THESEMINARONIslamophobia and its consequences onyoung peoplewas intended as a contriDution to the comDating of IslamophoDia, Dy exploring political and educational action aimed at increasing understa nding and respect for religious diversity among young people in Europe. I think the get-together over four days served the purpose very well! It Drought together people who, in spite of different religious affiliation, could share the same views. It showed that all faiths could De emDraced in very different ways. And at so me points it illustrated that putting oneself in the shoes of someDody else and s eeing things from the perspective of others is easier said than done.
I would like to thank all participants who contriDuted generously to my work, Doth Dy producing reports and through sharing more perso nal experiences and reflections. Thanks are also extended to Rui Gomes and Zsuzsanna Molnár at the EYCB. It is my hope that this report will serve its purpose Dy keeping the dialogue going and Dy promoting mutual understanding and res pect among young people of all Deliefs and origins.
Stockholm, Autumn 2004 Ingrid Ramberg
By the General Rapporteur
SUSPICION,PREJUDICE,IGNORANCE, verbal and physical harassment… The seminar onIslamophobia and its consequences on young peoplebrought to the fore the ongoing, systematic and totally unacceptab le discrimination and marginalisation suffered by many European minority groups. Besides young Muslims, who are the main focus of the seminar, the situation of Jews, Roma and visible minorities was addressed with the same concern.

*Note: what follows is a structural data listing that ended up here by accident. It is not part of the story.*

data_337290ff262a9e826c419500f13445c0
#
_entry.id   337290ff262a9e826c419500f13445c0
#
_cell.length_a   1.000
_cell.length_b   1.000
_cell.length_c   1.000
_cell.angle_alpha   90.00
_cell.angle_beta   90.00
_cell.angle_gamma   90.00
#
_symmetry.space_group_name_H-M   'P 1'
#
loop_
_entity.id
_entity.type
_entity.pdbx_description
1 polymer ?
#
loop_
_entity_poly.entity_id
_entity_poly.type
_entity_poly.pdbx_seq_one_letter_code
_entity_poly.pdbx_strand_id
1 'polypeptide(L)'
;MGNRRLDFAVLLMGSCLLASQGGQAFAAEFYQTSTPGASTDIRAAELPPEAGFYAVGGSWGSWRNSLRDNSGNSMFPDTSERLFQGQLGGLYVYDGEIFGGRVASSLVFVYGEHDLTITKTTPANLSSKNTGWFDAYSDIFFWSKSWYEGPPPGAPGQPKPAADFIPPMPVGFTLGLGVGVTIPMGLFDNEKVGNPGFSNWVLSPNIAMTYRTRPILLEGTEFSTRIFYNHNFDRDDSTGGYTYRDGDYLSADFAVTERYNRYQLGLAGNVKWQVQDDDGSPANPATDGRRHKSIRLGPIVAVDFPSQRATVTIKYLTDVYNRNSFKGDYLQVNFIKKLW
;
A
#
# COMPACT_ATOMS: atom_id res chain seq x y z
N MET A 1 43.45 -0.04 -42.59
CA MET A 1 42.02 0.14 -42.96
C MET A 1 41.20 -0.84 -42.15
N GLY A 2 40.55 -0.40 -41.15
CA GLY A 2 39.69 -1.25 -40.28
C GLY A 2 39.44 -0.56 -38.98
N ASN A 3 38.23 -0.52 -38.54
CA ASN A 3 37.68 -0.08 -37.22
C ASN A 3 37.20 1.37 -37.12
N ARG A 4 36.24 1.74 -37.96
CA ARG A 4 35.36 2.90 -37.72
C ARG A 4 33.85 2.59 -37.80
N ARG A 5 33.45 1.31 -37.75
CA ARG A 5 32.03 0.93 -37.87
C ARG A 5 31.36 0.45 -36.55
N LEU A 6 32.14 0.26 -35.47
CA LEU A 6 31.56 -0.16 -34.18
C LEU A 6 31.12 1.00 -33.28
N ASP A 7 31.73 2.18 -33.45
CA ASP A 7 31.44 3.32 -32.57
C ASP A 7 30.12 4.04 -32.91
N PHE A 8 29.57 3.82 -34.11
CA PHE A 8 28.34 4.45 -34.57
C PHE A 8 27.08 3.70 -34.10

The participants at the seminar included representatives of youth organisations as well as researchers and administrators. Some partic ipants came from official institutions such as schools or municipalities, the majority however came from human rights organisations or students’ organisations. They belonged to different faiths and religious communities. They brought with them, from daily life and from their respective fields of activities, both the experience of having had their human rights violated and the experience of having fought for fair and equal treatment of all members of society. They all departed, I believ e, better equipped to carry out the responsibility of being ‘multipliers’ or promoters of our conclusions, forwarding the discussions and the outcomes of the seminar in their own communities and areas of work.